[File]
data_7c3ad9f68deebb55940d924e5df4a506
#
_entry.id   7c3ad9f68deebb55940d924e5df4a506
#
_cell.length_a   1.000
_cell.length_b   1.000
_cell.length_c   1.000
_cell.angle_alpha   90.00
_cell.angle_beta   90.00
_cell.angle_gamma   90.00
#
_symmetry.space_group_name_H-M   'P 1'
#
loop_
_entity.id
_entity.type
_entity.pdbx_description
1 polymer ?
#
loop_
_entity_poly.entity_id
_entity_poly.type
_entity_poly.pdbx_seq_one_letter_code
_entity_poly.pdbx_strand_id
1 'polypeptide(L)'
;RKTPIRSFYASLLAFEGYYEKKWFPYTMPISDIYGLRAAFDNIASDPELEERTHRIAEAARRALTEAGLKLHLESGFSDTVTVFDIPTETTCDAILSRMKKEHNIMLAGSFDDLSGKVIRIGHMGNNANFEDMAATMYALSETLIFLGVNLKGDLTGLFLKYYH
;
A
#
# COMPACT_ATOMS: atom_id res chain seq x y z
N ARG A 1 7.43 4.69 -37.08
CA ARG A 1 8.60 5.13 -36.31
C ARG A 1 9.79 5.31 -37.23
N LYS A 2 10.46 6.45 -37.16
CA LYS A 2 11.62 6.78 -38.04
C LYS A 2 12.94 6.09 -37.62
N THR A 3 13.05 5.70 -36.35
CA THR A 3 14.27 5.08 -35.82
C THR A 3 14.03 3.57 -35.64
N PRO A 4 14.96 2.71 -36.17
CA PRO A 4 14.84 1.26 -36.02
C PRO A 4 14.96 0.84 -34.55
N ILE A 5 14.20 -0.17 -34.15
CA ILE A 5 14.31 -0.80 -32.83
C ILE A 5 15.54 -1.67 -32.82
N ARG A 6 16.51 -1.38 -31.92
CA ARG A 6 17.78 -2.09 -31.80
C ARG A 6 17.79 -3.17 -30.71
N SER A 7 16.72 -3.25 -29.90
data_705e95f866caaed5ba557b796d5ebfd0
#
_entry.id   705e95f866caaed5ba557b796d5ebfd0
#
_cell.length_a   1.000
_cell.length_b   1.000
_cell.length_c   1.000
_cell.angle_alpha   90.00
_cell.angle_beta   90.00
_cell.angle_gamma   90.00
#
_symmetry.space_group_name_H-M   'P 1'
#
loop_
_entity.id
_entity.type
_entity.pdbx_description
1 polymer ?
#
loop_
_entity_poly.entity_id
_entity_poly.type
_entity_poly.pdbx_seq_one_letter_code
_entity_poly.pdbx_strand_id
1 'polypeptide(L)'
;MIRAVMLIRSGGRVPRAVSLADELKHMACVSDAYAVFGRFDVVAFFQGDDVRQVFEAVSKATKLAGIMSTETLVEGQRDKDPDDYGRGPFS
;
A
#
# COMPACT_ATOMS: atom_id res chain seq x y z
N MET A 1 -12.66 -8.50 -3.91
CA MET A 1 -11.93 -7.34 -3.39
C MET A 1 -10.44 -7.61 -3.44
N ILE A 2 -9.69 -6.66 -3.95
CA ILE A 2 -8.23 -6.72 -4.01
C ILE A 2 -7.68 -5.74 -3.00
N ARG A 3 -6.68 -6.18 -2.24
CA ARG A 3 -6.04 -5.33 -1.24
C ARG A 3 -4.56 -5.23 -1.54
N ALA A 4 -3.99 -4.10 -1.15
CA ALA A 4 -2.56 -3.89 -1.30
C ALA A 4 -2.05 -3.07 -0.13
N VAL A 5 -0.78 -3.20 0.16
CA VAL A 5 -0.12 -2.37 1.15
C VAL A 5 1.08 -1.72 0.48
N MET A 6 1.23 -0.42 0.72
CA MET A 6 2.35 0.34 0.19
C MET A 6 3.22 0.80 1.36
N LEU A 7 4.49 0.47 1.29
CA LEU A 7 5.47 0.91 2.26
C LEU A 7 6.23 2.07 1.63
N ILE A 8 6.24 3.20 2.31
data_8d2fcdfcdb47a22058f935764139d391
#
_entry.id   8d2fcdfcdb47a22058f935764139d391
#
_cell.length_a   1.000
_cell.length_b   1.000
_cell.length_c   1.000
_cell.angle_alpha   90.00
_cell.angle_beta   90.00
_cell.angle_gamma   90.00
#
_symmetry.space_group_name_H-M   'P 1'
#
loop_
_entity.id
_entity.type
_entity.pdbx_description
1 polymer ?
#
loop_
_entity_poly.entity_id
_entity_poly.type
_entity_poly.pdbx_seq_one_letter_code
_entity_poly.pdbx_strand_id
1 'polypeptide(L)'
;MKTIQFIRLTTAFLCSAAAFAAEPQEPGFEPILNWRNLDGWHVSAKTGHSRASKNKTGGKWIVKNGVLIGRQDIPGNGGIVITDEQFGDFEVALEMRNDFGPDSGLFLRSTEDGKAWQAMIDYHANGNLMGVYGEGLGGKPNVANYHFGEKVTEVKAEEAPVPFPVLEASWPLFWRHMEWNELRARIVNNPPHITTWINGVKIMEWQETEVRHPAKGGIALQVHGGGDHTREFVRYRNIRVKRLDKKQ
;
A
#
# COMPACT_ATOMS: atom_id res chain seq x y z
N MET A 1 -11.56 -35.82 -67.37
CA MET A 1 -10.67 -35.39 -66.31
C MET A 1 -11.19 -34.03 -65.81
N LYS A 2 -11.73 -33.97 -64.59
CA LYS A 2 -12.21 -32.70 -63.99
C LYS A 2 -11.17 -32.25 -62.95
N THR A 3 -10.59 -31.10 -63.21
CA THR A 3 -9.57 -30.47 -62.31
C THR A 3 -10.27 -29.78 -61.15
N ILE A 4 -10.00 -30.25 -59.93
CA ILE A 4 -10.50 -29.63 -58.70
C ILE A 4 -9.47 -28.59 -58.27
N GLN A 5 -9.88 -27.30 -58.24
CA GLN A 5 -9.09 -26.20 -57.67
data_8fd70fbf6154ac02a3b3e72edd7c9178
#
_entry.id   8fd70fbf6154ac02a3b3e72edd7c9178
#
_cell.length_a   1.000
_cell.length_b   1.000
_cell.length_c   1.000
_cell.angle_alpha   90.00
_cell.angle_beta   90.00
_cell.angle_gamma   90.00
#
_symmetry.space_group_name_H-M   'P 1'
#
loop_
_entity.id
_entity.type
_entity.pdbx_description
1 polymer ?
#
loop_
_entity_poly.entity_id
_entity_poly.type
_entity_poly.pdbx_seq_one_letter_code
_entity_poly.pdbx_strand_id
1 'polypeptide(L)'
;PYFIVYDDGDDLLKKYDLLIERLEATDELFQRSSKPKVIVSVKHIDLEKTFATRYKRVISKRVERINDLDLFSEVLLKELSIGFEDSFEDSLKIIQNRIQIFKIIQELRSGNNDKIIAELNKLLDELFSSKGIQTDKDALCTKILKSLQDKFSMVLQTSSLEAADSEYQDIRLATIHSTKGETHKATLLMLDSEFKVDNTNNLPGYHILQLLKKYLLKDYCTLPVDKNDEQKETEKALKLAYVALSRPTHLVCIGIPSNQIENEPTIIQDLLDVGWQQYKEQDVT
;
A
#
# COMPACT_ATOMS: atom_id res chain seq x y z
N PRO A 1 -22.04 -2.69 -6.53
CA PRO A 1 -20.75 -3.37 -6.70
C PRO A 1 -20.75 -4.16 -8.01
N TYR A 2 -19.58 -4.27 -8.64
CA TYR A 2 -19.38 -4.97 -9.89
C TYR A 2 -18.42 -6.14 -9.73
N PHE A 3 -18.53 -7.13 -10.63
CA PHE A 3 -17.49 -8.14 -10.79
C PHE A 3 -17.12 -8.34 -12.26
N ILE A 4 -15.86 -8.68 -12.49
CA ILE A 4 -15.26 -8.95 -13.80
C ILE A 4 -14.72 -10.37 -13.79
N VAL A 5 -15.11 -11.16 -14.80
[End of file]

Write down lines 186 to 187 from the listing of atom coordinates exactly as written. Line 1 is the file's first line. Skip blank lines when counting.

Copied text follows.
CA ILE A 4 -15.26 -8.95 -13.80
C ILE A 4 -14.72 -10.37 -13.79